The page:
Herbs, annual; glabrous or pubescent (not glandular; producing glucosinolates). Stems erect, decumbent, or sprawling; unbranched. Leaves alternate, simple or compound; venation pinnate; stipules absent; petiole present; blade margins entire or pinnately lobed, bipinnate, or ternate. Inflorescences axillary, flowers solitary; bracts absent. Pedicels present. Flowers usually bisexual, usually actinomorphic, rotate; perianth and androecium hypogynous; sepals usually persistent, 3 or 5 (4 in Limnanthes macounii), distinct or slightly connate basally, equal or unequal; petals same number as sepals, convolute in bud, distinct, equal; nectary glands present; stamens 3, 6, 8, or 10 (same or twice the number of sepals); filaments distinct, glabrous; anthers dehiscing by longitudinal slits, introrse or extrorse, tetrasporangiate, pollen shed in single grains, binucleate, 2–4-aperturate, colpate or colporate; disc absent; gynophore absent; pistil 1; ovary 2–5-carpellate, syncarpous basally (united by gynobasic style); placentation basal; ovules 1 per locule, anatropous, unitegmic; style 1 (gynobasic); stigmas (2 or) 3–5 (dry, papillate). Fruits schizocarps (mericarps or nutlets), tuberculate, ridged, smooth, or rugulose. Seeds 1; not arillate; endosperm absent.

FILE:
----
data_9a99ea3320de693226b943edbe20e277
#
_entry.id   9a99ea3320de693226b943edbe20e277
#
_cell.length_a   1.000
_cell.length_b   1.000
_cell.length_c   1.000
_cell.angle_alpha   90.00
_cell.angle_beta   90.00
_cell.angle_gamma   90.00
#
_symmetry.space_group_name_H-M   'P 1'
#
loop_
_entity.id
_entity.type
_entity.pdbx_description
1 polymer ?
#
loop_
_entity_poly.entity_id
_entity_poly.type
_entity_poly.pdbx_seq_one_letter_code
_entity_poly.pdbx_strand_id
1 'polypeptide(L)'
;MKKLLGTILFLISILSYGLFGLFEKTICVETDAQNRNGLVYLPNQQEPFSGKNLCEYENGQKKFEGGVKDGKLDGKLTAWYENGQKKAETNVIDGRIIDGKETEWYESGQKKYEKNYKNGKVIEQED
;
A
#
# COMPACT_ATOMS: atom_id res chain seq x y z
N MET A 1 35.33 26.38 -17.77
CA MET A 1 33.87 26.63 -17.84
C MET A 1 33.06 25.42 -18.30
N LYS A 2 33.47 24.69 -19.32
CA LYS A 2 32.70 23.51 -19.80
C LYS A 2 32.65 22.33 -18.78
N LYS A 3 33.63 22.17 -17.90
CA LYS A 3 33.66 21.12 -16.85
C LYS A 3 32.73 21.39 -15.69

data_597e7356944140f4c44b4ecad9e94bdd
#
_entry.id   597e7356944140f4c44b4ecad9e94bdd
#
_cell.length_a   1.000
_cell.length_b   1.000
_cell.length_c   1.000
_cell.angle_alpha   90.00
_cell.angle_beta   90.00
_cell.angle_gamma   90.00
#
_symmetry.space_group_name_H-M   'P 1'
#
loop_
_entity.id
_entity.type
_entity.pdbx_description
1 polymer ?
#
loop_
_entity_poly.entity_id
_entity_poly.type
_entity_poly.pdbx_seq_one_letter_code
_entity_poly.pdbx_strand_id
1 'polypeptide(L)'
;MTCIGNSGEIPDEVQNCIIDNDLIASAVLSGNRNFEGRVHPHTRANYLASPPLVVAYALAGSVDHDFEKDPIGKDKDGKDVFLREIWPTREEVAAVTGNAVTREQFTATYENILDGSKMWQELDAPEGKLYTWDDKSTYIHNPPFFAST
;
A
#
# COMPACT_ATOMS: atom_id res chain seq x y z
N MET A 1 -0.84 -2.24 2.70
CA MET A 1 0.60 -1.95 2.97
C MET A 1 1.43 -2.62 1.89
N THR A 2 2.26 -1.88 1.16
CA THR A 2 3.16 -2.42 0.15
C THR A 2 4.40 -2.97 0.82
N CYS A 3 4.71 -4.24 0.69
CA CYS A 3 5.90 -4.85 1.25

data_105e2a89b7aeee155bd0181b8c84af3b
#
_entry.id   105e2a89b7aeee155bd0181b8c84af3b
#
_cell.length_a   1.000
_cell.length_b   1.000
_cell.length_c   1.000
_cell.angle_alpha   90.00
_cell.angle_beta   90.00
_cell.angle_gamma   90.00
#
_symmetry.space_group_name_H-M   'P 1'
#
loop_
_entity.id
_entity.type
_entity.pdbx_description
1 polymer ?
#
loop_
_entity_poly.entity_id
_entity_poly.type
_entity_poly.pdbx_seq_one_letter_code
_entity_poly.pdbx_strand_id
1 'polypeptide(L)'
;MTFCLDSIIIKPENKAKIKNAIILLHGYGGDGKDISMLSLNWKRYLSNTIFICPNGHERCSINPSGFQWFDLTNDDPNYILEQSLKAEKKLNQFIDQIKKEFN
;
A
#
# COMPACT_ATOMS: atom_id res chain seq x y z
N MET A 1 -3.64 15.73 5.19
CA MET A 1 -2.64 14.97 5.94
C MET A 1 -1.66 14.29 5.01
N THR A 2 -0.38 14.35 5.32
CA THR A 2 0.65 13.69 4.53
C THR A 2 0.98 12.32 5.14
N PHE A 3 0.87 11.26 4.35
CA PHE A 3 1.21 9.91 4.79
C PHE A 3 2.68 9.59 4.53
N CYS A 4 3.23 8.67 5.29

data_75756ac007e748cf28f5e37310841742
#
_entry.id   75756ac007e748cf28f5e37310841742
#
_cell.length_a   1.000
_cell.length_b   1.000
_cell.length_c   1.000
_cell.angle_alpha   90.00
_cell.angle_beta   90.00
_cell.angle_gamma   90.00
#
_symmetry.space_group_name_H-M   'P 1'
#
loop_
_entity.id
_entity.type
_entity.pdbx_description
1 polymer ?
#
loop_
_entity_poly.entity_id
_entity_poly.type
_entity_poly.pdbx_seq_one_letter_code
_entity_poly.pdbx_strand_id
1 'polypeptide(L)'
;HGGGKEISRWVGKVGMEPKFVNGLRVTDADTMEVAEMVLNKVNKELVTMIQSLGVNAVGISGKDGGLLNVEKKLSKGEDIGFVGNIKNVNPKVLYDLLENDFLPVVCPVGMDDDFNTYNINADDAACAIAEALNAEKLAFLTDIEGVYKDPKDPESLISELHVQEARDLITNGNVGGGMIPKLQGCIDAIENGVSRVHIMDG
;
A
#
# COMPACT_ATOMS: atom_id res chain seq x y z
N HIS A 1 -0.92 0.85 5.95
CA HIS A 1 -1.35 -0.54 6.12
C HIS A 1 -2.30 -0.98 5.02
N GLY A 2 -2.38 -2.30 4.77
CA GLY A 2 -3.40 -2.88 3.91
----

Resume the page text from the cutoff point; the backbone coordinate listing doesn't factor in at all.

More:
Genera 2, species 8 (8 in the flora).
Placement of Limnanthaceae in Brassicales is supported by molecular and chemical data, especially the presence of mustard oils. Traditionally (A. Cronquist 1981), the family has been associated with the Geraniaceae in the Geraniales because of the similarity of habit and floral structure, especially the fruits that separate into mericarps, as do those in Geraniaceae.
Limnanthaceae are endemic to North America. The greatest diversity is in California, where most of the species of Limnanthes occur. Floerkea, with a single species, occurs widely across the continent; it is barely present in the southeastern United States.